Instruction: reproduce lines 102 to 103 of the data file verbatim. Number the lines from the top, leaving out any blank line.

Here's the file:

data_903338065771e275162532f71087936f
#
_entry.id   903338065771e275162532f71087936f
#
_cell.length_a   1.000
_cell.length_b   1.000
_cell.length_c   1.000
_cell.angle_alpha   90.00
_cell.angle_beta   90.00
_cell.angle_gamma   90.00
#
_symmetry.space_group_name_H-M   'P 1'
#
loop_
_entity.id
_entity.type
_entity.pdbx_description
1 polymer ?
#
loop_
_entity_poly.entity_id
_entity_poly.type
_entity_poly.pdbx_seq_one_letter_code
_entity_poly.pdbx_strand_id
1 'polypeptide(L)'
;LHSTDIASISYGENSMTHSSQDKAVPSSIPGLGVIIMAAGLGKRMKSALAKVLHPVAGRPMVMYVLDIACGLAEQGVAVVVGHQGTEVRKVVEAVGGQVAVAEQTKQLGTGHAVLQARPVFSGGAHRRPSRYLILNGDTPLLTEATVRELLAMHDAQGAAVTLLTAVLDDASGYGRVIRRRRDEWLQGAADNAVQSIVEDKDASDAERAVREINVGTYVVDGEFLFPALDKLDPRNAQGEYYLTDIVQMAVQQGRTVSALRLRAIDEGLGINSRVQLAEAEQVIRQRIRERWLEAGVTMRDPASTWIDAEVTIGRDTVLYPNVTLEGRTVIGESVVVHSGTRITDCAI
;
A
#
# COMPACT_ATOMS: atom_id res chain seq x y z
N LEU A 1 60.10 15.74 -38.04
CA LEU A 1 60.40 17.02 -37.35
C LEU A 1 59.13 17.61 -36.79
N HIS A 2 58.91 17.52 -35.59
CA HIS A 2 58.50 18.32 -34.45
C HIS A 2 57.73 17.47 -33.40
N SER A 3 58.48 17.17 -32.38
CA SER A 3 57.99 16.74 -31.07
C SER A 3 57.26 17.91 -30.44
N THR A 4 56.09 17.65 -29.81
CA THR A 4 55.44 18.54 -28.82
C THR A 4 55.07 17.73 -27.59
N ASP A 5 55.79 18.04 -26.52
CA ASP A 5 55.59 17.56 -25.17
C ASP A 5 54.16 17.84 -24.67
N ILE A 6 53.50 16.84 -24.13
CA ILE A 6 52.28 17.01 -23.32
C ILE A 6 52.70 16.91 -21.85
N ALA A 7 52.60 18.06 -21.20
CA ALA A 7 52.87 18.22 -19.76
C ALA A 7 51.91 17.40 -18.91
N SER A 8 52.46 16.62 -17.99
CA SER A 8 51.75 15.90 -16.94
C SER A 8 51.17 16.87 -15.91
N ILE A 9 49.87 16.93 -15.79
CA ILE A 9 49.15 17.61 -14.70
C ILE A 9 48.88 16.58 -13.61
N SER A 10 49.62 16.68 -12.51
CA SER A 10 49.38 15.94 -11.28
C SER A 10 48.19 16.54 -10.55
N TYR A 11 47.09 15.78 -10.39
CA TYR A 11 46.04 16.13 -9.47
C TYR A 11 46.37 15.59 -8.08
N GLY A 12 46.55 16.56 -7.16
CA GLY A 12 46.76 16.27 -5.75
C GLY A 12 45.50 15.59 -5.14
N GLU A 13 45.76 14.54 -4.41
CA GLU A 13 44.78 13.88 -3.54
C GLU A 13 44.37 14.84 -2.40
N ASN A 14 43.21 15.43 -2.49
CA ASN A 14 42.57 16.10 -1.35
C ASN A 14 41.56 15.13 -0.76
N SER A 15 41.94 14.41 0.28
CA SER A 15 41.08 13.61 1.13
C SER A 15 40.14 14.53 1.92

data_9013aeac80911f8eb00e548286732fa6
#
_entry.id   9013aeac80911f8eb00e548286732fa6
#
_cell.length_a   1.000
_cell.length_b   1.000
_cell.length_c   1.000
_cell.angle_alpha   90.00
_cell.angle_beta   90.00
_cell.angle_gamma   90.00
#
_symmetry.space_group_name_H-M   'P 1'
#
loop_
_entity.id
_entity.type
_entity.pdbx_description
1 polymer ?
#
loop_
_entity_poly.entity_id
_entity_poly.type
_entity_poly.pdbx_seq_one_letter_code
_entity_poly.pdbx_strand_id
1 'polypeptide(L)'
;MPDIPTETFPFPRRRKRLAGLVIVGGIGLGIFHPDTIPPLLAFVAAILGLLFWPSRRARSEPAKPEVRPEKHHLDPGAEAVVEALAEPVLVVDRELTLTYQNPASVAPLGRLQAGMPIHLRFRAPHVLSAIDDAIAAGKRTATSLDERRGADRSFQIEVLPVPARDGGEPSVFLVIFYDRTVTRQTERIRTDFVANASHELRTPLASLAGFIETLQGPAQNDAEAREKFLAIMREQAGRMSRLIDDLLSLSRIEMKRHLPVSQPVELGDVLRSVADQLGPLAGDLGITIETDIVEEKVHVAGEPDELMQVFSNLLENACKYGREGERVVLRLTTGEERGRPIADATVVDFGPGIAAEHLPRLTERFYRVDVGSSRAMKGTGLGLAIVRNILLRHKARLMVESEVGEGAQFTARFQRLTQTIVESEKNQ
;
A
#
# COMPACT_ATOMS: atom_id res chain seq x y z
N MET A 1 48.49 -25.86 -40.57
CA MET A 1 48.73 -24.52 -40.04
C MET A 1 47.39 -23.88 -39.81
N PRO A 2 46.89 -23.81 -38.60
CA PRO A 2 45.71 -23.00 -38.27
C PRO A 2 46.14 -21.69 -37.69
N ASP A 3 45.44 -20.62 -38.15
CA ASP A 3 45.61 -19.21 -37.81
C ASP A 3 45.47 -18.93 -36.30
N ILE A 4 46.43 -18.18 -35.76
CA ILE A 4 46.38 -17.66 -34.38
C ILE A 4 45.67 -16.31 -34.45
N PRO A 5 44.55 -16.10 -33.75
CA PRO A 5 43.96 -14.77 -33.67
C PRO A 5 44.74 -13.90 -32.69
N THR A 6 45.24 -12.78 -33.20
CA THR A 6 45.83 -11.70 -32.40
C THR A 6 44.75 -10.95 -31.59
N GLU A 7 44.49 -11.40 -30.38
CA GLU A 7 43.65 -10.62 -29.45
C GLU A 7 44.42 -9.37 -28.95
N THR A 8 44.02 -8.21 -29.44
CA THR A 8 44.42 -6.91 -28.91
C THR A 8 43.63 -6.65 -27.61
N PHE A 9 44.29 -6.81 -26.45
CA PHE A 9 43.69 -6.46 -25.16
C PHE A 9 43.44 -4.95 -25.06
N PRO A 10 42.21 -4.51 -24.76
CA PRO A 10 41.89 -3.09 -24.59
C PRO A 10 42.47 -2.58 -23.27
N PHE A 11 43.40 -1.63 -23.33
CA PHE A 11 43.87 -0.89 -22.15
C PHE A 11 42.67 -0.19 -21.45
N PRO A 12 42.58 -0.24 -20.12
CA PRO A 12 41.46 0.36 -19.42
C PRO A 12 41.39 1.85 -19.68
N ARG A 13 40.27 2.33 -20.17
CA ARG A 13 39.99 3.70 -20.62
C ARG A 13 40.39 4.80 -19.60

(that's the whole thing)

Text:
;
A